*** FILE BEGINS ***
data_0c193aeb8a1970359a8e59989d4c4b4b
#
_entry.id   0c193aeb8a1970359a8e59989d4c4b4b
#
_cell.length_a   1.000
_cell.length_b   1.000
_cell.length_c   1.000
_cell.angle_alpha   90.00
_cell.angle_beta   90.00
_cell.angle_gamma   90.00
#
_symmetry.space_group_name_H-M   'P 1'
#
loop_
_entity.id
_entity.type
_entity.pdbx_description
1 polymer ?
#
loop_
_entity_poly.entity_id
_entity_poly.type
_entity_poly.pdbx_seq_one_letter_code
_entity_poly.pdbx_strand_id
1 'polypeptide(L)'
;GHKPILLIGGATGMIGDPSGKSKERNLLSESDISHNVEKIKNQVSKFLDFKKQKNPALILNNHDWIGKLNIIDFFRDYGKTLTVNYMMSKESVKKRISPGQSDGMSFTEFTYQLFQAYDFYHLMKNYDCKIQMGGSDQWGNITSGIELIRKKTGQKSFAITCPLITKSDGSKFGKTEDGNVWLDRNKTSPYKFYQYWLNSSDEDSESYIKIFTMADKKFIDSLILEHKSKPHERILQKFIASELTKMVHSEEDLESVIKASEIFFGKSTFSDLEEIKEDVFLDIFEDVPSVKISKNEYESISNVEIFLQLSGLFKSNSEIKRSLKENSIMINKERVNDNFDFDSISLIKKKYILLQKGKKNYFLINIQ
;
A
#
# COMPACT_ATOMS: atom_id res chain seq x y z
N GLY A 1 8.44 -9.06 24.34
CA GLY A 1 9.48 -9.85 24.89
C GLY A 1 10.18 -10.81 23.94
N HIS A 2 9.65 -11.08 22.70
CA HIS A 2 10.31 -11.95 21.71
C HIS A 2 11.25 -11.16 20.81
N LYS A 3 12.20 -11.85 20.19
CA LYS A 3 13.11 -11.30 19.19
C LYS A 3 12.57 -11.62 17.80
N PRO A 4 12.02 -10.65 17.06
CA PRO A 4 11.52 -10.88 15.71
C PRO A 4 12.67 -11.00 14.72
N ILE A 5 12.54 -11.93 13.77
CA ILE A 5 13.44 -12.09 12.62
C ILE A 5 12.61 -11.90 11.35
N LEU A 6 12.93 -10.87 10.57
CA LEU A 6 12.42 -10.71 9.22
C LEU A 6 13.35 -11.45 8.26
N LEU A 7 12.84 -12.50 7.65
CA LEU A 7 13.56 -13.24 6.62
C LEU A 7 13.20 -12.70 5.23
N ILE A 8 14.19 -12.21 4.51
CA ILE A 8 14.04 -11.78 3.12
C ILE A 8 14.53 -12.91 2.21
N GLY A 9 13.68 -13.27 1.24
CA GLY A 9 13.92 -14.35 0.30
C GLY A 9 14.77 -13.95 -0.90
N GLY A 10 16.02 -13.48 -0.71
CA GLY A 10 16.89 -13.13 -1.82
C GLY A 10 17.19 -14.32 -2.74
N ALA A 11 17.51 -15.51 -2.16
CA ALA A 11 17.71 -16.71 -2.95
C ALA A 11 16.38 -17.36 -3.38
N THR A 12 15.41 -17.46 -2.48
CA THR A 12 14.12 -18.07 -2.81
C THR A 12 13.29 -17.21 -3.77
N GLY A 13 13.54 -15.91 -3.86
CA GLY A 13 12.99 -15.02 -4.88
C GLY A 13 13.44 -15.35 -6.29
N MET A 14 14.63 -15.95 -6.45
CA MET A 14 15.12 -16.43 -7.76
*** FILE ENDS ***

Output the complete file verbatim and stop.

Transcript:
data_0c193aeb8a1970359a8e59989d4c4b4b
#
_entry.id   0c193aeb8a1970359a8e59989d4c4b4b
#
_cell.length_a   1.000
_cell.length_b   1.000
_cell.length_c   1.000
_cell.angle_alpha   90.00
_cell.angle_beta   90.00
_cell.angle_gamma   90.00
#
_symmetry.space_group_name_H-M   'P 1'
#
loop_
_entity.id
_entity.type
_entity.pdbx_description
1 polymer ?
#
loop_
_entity_poly.entity_id
_entity_poly.type
_entity_poly.pdbx_seq_one_letter_code
_entity_poly.pdbx_strand_id
1 'polypeptide(L)'
;GHKPILLIGGATGMIGDPSGKSKERNLLSESDISHNVEKIKNQVSKFLDFKKQKNPALILNNHDWIGKLNIIDFFRDYGKTLTVNYMMSKESVKKRISPGQSDGMSFTEFTYQLFQAYDFYHLMKNYDCKIQMGGSDQWGNITSGIELIRKKTGQKSFAITCPLITKSDGSKFGKTEDGNVWLDRNKTSPYKFYQYWLNSSDEDSESYIKIFTMADKKFIDSLILEHKSKPHERILQKFIASELTKMVHSEEDLESVIKASEIFFGKSTFSDLEEIKEDVFLDIFEDVPSVKISKNEYESISNVEIFLQLSGLFKSNSEIKRSLKENSIMINKERVNDNFDFDSISLIKKKYILLQKGKKNYFLINIQ
;
A
#
# COMPACT_ATOMS: atom_id res chain seq x y z
N GLY A 1 8.44 -9.06 24.34
CA GLY A 1 9.48 -9.85 24.89
C GLY A 1 10.18 -10.81 23.94
N HIS A 2 9.65 -11.08 22.70
CA HIS A 2 10.31 -11.95 21.71
C HIS A 2 11.25 -11.16 20.81
N LYS A 3 12.20 -11.85 20.19
CA LYS A 3 13.11 -11.30 19.19
C LYS A 3 12.57 -11.62 17.80
N PRO A 4 12.02 -10.65 17.06
CA PRO A 4 11.52 -10.88 15.71
C PRO A 4 12.67 -11.00 14.72
N ILE A 5 12.54 -11.93 13.77
CA ILE A 5 13.44 -12.09 12.62
C ILE A 5 12.61 -11.90 11.35
N LEU A 6 12.93 -10.87 10.57
CA LEU A 6 12.42 -10.71 9.22
C LEU A 6 13.35 -11.45 8.26
N LEU A 7 12.84 -12.50 7.65
CA LEU A 7 13.56 -13.24 6.62
C LEU A 7 13.20 -12.70 5.23
N ILE A 8 14.19 -12.21 4.51
CA ILE A 8 14.04 -11.78 3.12
C ILE A 8 14.53 -12.91 2.21
N GLY A 9 13.68 -13.27 1.24
CA GLY A 9 13.92 -14.35 0.30
C GLY A 9 14.77 -13.95 -0.90
N GLY A 10 16.02 -13.48 -0.71
CA GLY A 10 16.89 -13.13 -1.82
C GLY A 10 17.19 -14.32 -2.74
N ALA A 11 17.51 -15.51 -2.16
CA ALA A 11 17.71 -16.71 -2.95
C ALA A 11 16.38 -17.36 -3.38
N THR A 12 15.41 -17.46 -2.48
CA THR A 12 14.12 -18.07 -2.81
C THR A 12 13.29 -17.21 -3.77
N GLY A 13 13.54 -15.91 -3.86
CA GLY A 13 12.99 -15.02 -4.88
C GLY A 13 13.44 -15.35 -6.29
N MET A 14 14.63 -15.95 -6.45
CA MET A 14 15.12 -16.43 -7.76